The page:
Pushing The Edges of Insider Trading: Cuban and Dorozhko

Pushing The Edges of Insider Trading: Cuban and Dorozhko

 
The SEC seems to be pushing the limits of insider trading theory. Last week, the Commission lost the Cuban insider trading case, as discussed here. There, the SEC tried to bring an insider trading case based on the misappropriation theory using a complaint which alleged only that Mr. Cuban agreed at the beginning of a conversation with the CEO of a company in which he was a shareholder to keep the content of their talk confidential. The court rejected Mr. Cuban’s claim that the SEC had to establish that he breached a fiduciary duty. Rather, the court concluded that under certain circumstances a contractual duty would suffice. The SEC’s complaint however was held deficient. Whether the Commission will replead or push what is clearly an aggressive interpretation of the misappropriation theory remains to be seen.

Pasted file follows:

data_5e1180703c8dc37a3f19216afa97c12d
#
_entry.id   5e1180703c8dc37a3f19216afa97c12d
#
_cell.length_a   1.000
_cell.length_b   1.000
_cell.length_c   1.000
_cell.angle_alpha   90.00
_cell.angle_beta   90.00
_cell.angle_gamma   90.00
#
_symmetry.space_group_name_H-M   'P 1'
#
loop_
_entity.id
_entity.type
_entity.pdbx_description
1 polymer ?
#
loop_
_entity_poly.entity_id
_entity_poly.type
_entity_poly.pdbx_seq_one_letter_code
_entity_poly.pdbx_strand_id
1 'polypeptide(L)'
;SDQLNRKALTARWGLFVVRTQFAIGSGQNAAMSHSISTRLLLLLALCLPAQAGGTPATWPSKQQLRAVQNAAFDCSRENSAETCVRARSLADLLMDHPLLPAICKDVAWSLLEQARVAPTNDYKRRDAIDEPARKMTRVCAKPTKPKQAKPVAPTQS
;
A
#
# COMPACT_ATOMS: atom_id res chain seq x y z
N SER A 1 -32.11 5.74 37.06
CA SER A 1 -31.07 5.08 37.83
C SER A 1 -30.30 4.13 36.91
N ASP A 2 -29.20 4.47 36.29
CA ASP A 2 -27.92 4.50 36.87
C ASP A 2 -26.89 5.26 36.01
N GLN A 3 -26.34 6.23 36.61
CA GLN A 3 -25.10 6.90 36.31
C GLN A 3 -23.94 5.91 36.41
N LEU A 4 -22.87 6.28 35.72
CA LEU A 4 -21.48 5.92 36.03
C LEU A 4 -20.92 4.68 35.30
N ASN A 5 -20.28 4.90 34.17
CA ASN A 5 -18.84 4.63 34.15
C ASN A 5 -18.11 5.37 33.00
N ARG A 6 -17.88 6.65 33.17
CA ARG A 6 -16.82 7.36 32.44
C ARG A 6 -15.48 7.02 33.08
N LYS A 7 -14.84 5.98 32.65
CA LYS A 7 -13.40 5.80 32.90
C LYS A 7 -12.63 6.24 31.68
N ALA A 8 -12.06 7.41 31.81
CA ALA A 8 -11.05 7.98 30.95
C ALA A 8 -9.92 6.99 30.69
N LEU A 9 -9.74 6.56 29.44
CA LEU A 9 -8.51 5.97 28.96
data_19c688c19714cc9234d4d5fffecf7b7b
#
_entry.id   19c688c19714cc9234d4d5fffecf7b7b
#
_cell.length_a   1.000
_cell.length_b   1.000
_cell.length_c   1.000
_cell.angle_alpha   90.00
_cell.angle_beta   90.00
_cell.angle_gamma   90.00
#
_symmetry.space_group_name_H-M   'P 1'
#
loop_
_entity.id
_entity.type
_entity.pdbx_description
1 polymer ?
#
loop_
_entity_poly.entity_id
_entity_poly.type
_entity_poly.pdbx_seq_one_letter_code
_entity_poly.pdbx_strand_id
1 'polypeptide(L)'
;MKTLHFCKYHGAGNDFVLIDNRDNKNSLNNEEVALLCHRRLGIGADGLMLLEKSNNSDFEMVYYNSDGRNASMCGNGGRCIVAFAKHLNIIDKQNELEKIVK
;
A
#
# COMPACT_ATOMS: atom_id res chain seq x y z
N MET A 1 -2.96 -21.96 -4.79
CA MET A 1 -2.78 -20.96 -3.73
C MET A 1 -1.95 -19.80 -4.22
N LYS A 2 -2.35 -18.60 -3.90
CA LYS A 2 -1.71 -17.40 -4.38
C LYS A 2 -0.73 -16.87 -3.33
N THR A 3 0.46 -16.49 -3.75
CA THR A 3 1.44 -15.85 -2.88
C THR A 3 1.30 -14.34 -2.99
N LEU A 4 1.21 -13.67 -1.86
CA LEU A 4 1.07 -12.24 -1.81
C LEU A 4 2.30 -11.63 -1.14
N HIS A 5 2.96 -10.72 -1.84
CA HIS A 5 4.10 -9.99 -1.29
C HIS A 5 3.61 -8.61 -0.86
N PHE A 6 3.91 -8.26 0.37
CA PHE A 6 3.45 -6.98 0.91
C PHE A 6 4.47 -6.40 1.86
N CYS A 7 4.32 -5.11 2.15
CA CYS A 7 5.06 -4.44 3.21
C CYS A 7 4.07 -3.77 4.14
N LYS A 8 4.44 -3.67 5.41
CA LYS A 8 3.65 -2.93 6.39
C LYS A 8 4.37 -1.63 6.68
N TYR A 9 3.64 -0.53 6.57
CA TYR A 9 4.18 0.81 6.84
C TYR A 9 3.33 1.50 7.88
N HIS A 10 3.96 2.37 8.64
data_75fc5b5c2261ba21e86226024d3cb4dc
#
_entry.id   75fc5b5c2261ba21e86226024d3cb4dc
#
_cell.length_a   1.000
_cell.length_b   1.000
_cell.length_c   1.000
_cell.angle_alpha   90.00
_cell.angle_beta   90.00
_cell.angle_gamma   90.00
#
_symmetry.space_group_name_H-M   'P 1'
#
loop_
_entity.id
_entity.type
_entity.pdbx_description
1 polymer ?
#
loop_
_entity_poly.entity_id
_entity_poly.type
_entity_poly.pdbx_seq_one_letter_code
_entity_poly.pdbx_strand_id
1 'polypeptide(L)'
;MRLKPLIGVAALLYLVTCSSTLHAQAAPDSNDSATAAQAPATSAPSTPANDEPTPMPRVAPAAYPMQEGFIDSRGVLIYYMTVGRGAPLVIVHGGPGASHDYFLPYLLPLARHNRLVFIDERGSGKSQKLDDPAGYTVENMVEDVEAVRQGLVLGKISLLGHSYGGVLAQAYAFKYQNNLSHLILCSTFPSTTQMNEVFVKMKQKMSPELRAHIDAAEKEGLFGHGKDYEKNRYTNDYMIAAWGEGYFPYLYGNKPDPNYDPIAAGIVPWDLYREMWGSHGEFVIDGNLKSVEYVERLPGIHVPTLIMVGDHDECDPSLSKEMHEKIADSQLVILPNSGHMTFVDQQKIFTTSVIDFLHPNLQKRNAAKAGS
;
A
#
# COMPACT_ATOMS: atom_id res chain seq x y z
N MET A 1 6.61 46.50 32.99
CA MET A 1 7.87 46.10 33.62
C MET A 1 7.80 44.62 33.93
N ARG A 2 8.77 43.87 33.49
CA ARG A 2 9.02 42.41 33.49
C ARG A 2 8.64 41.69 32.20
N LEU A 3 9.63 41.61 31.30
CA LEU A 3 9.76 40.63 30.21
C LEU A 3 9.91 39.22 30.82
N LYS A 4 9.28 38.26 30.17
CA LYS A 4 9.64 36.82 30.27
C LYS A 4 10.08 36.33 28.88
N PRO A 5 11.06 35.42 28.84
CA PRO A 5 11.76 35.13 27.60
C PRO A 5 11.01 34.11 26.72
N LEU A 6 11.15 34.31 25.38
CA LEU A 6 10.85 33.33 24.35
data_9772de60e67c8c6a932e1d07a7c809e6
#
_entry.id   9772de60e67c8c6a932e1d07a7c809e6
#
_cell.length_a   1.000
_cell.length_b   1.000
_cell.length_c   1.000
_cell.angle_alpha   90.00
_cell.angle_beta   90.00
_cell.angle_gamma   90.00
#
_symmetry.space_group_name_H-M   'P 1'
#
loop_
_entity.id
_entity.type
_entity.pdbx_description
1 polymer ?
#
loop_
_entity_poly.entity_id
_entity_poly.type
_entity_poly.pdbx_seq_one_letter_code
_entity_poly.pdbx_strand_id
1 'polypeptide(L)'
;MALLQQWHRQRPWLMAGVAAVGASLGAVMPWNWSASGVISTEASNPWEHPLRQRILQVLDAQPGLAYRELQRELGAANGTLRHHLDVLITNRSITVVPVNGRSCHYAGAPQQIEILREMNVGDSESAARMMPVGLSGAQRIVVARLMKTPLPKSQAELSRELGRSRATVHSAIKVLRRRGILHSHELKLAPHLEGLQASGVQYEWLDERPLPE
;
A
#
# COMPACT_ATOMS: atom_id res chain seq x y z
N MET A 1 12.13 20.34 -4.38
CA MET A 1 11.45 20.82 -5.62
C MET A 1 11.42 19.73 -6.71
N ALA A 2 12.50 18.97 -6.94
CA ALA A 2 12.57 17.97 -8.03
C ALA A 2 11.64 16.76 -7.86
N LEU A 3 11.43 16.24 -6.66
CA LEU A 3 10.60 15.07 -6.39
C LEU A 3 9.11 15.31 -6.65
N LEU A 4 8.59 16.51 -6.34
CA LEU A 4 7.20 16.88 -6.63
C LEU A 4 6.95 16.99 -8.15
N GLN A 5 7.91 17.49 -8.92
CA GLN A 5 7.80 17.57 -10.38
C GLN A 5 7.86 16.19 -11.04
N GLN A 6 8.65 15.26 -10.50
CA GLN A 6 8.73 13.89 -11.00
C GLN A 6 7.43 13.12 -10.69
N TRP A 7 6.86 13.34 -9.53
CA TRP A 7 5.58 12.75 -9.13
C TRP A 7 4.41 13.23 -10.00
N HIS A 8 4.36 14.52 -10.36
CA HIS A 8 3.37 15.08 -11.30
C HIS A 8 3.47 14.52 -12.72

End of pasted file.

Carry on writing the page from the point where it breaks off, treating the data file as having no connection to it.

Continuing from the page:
In contrast, yesterday the SEC prevailed in an other cutting edge insider trading case, SEC v. Dorozhko, Case No. 08-0201-cv, Slip op. (2nd Cir. July 22, 2009). There, the Second Circuit reversed the denial of a preliminary injunction in the “computer hacker” case and remanded for further proceedings.
 
Dorozhko centers on a claim that the defendant, Oleksandr Dorozhko, a Ukrainian national and resident, traded on inside information in the securities of IMS Health, Inc. According to the SEC, in early October 2007 IMS announced it would release its third-quarter earnings during a conference call after trading on October 17, 2007. The company hired Thomson Financial to provide investor relations and web-hosting services including the release of its online earnings reports.
 
In the early afternoon of October 17, a computer hacker succeeded after several attempts in hacking into the secure server at Thomson and located the data regarding IMS. Shortly before 3:00 that afternoon defendant, who had opened but not used, a brokerage account at Interactive Brokers, purchased over $41,000 worth of IMS put options set to expire on October 25 and 30, 2007. These purchases represented about 90% of all such purchases.
 
After the close of the market, IMS announced its EPS were 28% below street expectations. When the market opened the next morning IMS shares went down 28%. Within six minutes of the market opening, defendant sold all of his options, realizing a profit of over $286,000.